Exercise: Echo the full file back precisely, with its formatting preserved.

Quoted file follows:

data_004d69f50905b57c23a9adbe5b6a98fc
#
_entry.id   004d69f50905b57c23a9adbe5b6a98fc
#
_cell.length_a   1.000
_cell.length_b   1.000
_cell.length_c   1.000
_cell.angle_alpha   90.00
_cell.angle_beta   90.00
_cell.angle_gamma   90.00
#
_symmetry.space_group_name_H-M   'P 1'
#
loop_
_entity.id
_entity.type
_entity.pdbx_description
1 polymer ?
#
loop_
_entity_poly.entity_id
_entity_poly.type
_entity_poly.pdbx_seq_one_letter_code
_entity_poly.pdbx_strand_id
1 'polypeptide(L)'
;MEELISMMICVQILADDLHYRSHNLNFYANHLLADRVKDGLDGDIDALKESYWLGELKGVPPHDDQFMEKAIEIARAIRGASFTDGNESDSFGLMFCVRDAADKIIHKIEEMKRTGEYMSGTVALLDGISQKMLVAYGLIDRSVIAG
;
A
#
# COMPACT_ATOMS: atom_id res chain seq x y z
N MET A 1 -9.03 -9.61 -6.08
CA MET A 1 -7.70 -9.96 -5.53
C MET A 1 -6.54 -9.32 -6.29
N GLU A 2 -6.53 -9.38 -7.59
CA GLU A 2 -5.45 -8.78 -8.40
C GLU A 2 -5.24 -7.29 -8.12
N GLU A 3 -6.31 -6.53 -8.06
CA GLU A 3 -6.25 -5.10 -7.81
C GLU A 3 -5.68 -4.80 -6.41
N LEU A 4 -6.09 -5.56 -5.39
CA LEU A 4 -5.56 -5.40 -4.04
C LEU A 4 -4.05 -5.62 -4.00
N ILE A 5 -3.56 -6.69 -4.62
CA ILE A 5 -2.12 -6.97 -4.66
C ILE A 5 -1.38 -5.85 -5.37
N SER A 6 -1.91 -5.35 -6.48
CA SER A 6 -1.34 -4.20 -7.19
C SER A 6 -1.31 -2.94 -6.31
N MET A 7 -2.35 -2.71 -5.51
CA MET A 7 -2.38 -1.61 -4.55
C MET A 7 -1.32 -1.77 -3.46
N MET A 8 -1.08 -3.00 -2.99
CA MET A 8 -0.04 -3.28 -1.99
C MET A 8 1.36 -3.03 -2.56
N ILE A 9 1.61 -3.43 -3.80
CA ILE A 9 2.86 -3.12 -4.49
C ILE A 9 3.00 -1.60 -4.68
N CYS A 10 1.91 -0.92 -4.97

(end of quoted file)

data_004d69f50905b57c23a9adbe5b6a98fc
#
_entry.id   004d69f50905b57c23a9adbe5b6a98fc
#
_cell.length_a   1.000
_cell.length_b   1.000
_cell.length_c   1.000
_cell.angle_alpha   90.00
_cell.angle_beta   90.00
_cell.angle_gamma   90.00
#
_symmetry.space_group_name_H-M   'P 1'
#
loop_
_entity.id
_entity.type
_entity.pdbx_description
1 polymer ?
#
loop_
_entity_poly.entity_id
_entity_poly.type
_entity_poly.pdbx_seq_one_letter_code
_entity_poly.pdbx_strand_id
1 'polypeptide(L)'
;MEELISMMICVQILADDLHYRSHNLNFYANHLLADRVKDGLDGDIDALKESYWLGELKGVPPHDDQFMEKAIEIARAIRGASFTDGNESDSFGLMFCVRDAADKIIHKIEEMKRTGEYMSGTVALLDGISQKMLVAYGLIDRSVIAG
;
A
#
# COMPACT_ATOMS: atom_id res chain seq x y z
N MET A 1 -9.03 -9.61 -6.08
CA MET A 1 -7.70 -9.96 -5.53
C MET A 1 -6.54 -9.32 -6.29
N GLU A 2 -6.53 -9.38 -7.59
CA GLU A 2 -5.45 -8.78 -8.40
C GLU A 2 -5.24 -7.29 -8.12
N GLU A 3 -6.31 -6.53 -8.06
CA GLU A 3 -6.25 -5.10 -7.81
C GLU A 3 -5.68 -4.80 -6.41
N LEU A 4 -6.09 -5.56 -5.39
CA LEU A 4 -5.56 -5.40 -4.04
C LEU A 4 -4.05 -5.62 -4.00
N ILE A 5 -3.56 -6.69 -4.62
CA ILE A 5 -2.12 -6.97 -4.66
C ILE A 5 -1.38 -5.85 -5.37
N SER A 6 -1.91 -5.35 -6.48
CA SER A 6 -1.34 -4.20 -7.19
C SER A 6 -1.31 -2.94 -6.31
N MET A 7 -2.35 -2.71 -5.51
CA MET A 7 -2.38 -1.61 -4.55
C MET A 7 -1.32 -1.77 -3.46
N MET A 8 -1.08 -3.00 -2.99
CA MET A 8 -0.04 -3.28 -1.99
C MET A 8 1.36 -3.03 -2.56
N ILE A 9 1.61 -3.43 -3.80
CA ILE A 9 2.86 -3.12 -4.49
C ILE A 9 3.00 -1.60 -4.68
N CYS A 10 1.91 -0.92 -4.97